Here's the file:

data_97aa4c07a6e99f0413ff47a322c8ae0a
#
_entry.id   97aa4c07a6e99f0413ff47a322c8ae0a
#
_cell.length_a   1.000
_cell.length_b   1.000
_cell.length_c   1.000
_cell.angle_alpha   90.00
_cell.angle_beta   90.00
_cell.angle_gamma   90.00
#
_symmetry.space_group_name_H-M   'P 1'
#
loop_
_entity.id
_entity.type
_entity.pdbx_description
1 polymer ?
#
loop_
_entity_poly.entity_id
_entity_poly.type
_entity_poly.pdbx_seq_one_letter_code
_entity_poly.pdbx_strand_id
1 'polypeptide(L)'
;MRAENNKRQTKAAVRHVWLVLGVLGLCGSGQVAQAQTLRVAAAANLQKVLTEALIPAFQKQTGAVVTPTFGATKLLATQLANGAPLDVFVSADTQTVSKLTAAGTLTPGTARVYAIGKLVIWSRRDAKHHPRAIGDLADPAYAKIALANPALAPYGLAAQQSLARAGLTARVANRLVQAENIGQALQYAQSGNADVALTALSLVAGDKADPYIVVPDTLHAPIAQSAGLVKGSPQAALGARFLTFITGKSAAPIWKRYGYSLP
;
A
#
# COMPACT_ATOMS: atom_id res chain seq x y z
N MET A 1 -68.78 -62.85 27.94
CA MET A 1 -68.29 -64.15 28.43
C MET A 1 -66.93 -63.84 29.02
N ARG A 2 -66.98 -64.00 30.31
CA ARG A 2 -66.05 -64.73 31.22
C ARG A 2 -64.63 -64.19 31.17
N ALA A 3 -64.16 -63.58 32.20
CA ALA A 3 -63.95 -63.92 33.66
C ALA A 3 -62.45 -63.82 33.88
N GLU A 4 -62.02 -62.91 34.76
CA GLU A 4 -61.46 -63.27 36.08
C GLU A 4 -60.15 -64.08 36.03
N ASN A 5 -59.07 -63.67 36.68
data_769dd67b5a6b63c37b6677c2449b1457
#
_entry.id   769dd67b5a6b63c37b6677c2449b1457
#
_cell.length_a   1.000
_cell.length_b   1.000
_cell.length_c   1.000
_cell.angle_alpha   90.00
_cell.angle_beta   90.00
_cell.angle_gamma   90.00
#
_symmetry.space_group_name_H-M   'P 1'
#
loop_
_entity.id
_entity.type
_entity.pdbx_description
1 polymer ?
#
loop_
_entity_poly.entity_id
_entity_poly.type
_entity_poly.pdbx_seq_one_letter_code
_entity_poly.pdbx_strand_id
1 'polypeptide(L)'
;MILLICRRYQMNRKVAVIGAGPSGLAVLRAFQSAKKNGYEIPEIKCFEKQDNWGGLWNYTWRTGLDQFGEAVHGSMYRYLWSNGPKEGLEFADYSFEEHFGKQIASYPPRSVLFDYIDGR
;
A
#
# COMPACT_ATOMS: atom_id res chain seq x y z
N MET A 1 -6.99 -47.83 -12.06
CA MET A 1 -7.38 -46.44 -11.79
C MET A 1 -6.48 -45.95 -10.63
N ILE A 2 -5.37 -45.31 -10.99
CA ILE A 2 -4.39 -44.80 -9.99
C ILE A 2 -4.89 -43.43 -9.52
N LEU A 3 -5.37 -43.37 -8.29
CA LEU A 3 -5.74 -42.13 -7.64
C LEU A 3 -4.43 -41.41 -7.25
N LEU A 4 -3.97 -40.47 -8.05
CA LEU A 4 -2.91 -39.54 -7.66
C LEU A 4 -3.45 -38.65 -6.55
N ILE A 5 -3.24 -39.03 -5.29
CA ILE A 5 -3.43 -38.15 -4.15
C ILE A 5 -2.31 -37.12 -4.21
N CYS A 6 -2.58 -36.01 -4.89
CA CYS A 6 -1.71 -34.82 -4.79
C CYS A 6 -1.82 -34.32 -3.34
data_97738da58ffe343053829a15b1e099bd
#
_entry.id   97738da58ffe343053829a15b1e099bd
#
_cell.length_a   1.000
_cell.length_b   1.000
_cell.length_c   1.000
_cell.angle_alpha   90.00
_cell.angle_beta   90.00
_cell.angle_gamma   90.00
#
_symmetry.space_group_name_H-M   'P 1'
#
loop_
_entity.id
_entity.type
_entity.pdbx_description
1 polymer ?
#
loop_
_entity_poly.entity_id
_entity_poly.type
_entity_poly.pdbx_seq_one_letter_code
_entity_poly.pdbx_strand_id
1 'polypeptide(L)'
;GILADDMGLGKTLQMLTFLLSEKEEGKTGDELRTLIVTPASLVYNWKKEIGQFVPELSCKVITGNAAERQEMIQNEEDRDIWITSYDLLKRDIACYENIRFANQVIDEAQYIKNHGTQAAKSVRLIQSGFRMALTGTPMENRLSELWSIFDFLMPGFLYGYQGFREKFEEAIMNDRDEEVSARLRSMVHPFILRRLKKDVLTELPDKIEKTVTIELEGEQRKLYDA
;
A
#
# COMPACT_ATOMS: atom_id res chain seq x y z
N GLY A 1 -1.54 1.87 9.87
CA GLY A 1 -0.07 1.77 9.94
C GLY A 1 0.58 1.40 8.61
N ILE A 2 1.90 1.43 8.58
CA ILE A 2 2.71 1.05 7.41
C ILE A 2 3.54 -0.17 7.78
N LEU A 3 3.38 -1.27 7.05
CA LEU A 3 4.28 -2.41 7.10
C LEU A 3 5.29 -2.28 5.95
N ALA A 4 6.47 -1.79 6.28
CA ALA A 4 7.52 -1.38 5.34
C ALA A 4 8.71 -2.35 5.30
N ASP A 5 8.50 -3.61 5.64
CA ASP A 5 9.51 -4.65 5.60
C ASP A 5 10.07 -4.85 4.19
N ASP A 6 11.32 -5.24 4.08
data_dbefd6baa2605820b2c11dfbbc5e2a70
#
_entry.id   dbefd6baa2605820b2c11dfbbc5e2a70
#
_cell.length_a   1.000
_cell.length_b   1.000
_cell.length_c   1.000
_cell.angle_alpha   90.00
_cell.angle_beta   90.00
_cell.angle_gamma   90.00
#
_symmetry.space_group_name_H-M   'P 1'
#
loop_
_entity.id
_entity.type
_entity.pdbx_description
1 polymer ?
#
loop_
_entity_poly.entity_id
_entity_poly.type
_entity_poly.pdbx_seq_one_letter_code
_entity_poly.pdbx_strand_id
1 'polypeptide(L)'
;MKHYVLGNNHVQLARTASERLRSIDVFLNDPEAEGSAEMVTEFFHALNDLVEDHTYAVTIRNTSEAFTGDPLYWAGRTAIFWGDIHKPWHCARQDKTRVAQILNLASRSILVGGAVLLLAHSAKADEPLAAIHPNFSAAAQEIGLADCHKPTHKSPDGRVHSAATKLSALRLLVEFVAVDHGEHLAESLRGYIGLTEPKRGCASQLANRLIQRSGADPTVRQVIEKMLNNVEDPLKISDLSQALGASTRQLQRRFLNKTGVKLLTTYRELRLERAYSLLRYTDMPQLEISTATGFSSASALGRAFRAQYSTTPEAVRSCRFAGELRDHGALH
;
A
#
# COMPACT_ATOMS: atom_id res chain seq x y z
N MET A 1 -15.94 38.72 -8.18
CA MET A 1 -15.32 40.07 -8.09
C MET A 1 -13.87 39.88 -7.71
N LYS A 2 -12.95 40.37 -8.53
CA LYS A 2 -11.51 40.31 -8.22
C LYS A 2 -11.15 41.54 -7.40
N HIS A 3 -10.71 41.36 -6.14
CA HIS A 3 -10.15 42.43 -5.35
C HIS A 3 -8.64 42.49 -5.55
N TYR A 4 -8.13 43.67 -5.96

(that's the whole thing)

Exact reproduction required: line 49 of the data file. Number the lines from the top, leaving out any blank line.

_cell.length_b   1.000